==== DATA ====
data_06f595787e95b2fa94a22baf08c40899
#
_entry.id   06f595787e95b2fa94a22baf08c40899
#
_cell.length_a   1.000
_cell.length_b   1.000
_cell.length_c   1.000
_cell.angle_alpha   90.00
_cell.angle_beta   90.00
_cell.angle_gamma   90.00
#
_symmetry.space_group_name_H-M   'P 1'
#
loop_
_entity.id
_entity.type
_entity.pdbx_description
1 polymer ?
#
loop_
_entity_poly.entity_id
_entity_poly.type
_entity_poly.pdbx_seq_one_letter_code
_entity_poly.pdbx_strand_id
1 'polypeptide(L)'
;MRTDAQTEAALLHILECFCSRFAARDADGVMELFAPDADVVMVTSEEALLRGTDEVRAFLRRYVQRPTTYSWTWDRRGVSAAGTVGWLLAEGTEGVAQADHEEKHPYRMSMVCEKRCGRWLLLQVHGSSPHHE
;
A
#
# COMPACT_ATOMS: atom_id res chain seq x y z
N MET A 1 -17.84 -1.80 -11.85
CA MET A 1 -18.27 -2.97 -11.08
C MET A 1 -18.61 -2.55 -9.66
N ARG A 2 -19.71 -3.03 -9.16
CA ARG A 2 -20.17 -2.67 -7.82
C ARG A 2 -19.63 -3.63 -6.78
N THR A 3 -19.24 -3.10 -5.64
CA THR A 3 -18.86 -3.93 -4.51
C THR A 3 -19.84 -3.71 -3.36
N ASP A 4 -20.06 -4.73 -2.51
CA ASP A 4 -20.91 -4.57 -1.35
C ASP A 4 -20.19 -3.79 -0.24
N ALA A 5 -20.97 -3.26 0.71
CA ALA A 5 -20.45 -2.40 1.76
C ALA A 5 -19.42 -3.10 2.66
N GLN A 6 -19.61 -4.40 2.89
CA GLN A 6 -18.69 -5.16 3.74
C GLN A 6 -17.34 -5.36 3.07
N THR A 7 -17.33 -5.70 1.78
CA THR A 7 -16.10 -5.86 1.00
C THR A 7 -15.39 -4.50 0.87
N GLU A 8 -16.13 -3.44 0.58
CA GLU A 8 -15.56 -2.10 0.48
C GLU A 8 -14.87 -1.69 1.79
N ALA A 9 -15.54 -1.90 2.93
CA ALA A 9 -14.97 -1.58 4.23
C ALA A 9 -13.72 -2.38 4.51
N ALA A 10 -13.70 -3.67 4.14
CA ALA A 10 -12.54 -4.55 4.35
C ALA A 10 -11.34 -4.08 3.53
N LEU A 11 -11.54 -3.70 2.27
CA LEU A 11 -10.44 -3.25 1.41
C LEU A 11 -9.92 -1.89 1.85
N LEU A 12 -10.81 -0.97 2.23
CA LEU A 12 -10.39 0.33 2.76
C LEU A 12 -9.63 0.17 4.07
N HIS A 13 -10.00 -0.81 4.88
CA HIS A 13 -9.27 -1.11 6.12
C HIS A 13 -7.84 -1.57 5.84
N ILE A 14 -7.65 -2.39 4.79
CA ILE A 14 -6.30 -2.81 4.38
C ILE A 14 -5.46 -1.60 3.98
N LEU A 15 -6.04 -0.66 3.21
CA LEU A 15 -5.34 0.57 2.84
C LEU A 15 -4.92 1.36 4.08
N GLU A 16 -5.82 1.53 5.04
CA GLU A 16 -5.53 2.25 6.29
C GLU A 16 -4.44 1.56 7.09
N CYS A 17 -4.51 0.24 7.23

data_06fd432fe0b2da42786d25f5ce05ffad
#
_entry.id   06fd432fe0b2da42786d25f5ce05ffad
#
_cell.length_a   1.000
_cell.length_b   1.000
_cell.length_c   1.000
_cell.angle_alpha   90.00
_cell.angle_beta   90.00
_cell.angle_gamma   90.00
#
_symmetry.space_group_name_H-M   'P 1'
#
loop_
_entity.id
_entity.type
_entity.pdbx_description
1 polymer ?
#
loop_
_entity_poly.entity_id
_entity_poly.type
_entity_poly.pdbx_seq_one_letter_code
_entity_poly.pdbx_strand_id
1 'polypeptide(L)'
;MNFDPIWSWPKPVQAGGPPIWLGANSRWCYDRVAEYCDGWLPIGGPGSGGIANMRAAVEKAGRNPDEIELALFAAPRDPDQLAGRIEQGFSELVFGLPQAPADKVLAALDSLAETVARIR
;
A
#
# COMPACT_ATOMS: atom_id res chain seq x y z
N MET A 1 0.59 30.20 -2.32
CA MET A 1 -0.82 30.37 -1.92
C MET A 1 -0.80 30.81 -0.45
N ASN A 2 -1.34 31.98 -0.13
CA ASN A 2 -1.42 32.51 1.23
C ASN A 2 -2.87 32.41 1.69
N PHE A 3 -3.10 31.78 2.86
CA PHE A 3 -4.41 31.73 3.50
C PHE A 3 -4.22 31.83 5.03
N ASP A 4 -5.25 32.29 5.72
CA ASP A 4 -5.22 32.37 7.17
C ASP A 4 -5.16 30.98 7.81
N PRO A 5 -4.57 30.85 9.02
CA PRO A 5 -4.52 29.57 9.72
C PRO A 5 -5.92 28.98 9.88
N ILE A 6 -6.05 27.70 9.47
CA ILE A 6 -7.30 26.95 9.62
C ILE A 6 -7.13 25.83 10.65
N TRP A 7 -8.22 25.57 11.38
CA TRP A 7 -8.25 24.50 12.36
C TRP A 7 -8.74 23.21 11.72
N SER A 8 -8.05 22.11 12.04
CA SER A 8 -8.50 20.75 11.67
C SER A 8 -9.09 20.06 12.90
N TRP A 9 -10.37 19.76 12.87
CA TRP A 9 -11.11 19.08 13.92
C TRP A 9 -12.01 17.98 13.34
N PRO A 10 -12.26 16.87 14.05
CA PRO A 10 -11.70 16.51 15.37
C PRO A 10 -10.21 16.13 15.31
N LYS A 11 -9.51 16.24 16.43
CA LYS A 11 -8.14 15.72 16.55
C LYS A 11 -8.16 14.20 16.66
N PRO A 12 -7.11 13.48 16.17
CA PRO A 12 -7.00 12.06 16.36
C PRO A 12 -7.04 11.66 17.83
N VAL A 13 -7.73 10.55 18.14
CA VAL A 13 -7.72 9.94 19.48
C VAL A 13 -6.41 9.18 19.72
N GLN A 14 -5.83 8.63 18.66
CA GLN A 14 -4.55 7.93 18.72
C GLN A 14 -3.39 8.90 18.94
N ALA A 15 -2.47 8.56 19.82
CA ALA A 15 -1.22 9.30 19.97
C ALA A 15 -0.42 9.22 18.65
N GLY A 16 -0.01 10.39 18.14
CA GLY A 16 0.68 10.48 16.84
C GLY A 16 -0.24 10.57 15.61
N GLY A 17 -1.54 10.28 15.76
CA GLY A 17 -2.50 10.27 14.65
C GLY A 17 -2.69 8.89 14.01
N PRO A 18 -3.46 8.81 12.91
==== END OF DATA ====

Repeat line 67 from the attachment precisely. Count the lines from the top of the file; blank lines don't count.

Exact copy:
N HIS A 13 -10.00 -0.81 4.88